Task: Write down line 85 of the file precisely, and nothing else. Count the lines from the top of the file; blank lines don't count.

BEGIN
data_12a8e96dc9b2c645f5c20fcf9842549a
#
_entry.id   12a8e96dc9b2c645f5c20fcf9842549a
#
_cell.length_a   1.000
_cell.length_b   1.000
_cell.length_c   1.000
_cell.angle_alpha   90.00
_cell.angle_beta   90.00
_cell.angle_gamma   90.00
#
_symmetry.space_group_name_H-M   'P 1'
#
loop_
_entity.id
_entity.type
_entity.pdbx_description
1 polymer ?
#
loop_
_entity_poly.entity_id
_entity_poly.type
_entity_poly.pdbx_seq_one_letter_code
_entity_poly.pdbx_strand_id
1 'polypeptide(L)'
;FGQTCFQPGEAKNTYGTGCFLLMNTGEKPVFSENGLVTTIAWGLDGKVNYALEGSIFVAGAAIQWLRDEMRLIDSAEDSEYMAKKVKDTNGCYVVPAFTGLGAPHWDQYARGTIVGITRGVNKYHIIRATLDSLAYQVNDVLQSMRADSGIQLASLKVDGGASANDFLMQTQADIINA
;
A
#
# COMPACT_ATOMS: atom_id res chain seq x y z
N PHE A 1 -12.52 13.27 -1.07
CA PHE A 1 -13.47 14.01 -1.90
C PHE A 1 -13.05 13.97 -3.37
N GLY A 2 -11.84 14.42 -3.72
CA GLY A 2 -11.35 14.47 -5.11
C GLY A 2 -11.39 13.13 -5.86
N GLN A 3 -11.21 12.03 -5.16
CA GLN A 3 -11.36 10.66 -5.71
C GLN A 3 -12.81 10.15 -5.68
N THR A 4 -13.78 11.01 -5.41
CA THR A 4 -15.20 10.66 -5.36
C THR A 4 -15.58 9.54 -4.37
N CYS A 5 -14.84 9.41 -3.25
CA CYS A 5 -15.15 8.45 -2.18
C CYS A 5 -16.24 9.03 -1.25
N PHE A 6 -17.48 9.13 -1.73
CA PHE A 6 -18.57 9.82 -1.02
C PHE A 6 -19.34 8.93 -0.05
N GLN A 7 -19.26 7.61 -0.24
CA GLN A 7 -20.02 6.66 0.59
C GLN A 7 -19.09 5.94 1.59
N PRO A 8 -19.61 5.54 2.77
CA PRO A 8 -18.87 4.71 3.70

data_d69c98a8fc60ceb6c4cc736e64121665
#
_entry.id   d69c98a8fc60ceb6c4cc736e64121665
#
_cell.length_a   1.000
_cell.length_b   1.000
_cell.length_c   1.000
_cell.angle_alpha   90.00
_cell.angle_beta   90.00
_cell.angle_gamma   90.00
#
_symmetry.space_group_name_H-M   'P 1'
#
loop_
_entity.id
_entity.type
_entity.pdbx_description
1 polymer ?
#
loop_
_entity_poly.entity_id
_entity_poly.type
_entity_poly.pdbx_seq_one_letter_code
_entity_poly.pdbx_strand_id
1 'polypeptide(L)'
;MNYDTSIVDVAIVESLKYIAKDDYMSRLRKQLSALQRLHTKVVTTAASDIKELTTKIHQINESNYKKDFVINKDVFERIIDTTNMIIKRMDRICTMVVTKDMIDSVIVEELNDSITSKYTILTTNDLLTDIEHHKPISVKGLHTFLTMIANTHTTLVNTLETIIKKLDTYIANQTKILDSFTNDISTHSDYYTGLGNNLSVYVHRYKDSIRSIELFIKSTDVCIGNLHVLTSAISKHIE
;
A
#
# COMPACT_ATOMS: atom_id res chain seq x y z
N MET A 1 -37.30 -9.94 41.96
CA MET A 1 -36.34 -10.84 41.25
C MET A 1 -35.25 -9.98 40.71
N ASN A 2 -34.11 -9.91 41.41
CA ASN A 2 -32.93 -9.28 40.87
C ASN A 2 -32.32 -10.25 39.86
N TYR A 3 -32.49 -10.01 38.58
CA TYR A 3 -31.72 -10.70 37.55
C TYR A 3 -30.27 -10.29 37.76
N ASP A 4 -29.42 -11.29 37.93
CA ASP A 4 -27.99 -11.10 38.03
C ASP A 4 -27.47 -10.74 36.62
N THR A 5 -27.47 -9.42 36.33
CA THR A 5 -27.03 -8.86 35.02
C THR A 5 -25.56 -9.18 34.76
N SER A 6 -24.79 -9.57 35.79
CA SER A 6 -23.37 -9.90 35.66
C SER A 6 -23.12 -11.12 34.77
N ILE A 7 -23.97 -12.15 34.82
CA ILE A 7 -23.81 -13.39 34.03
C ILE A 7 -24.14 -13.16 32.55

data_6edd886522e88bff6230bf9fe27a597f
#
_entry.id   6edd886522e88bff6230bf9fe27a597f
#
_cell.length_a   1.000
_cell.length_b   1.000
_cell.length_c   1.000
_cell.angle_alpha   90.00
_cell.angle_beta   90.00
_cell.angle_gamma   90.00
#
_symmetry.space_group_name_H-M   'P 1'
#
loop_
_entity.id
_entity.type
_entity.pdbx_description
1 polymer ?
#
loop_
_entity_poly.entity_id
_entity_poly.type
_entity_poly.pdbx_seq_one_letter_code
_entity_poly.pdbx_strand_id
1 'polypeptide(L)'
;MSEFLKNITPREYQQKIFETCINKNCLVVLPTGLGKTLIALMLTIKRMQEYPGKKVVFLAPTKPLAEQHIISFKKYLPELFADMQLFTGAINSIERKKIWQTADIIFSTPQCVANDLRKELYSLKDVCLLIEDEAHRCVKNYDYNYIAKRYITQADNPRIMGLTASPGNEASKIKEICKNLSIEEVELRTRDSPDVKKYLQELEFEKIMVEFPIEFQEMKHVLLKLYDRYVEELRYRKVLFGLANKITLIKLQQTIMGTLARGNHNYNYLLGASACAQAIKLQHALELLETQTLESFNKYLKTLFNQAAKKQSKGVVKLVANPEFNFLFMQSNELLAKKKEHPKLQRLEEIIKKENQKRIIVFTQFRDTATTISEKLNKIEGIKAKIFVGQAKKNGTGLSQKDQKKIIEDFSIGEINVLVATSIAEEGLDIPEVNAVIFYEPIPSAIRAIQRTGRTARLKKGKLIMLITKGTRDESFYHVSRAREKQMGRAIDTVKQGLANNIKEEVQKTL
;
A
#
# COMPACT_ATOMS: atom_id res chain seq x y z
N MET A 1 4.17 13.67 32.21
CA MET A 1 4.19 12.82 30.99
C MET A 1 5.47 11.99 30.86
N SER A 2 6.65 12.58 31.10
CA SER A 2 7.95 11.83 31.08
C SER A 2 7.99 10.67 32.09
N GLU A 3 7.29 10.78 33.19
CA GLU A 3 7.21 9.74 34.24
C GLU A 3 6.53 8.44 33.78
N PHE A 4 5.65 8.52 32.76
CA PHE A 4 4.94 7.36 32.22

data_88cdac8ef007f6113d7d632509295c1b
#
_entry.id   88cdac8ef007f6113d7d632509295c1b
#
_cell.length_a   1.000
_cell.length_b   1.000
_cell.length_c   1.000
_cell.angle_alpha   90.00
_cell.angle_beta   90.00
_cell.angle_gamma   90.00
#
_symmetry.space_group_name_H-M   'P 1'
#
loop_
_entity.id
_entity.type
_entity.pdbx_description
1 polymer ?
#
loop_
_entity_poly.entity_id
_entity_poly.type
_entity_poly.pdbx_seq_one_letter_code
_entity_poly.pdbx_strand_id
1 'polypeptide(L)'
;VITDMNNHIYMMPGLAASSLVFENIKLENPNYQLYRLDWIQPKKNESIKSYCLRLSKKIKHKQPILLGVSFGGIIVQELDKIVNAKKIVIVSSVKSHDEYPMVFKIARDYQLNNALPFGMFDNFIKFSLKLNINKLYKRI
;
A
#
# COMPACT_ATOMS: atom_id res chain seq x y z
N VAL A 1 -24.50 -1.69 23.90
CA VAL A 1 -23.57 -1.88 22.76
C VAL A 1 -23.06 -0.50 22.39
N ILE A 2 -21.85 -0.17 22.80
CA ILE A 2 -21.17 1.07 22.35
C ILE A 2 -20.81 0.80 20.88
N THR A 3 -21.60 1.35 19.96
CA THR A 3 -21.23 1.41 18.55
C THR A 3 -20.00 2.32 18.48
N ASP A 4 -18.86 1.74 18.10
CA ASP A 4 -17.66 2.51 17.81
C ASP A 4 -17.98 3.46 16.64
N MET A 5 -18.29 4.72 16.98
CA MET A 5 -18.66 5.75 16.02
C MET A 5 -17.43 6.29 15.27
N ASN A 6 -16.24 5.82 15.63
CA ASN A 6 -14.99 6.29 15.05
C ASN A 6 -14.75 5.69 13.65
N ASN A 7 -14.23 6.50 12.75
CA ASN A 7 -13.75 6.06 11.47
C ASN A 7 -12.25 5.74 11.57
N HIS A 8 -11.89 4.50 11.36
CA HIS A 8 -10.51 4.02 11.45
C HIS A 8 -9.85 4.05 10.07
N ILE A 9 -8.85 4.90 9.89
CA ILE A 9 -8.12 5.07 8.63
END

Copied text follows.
CA MET A 1 -36.34 -10.84 41.25